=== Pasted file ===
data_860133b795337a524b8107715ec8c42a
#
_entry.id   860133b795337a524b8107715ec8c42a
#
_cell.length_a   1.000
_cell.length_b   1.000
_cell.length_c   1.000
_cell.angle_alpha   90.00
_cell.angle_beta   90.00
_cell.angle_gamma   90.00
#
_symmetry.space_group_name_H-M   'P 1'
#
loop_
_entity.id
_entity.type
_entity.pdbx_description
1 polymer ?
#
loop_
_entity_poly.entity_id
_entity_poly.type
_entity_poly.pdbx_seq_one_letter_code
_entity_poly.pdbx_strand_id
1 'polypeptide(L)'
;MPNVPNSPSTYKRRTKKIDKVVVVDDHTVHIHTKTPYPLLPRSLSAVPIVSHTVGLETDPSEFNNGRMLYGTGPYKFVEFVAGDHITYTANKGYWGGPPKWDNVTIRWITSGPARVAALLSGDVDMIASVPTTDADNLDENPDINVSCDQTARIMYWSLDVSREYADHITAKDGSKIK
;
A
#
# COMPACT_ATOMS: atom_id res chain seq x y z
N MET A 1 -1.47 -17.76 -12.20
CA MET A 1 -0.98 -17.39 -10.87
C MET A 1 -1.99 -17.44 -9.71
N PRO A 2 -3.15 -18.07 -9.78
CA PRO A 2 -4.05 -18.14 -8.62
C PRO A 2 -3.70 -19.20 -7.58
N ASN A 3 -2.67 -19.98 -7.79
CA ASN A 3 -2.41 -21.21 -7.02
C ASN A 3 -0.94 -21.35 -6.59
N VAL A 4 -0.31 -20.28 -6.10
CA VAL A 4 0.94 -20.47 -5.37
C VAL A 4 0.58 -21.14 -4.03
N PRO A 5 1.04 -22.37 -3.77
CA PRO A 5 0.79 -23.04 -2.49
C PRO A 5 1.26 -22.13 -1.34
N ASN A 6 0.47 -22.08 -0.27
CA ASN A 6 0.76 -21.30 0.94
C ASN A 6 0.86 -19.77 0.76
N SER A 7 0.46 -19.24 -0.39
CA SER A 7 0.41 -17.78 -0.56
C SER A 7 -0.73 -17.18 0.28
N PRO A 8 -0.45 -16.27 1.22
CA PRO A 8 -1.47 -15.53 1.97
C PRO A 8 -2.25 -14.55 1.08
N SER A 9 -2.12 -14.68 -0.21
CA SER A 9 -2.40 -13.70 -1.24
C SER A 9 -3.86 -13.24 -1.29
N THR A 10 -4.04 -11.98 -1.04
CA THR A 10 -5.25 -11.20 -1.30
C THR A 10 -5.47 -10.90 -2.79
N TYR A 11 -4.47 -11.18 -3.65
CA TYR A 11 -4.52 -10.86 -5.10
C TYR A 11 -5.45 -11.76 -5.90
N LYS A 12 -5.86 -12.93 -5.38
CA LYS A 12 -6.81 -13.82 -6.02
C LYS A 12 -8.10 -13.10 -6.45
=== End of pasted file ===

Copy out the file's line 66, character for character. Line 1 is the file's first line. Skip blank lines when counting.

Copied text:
C LYS A 12 -8.10 -13.10 -6.45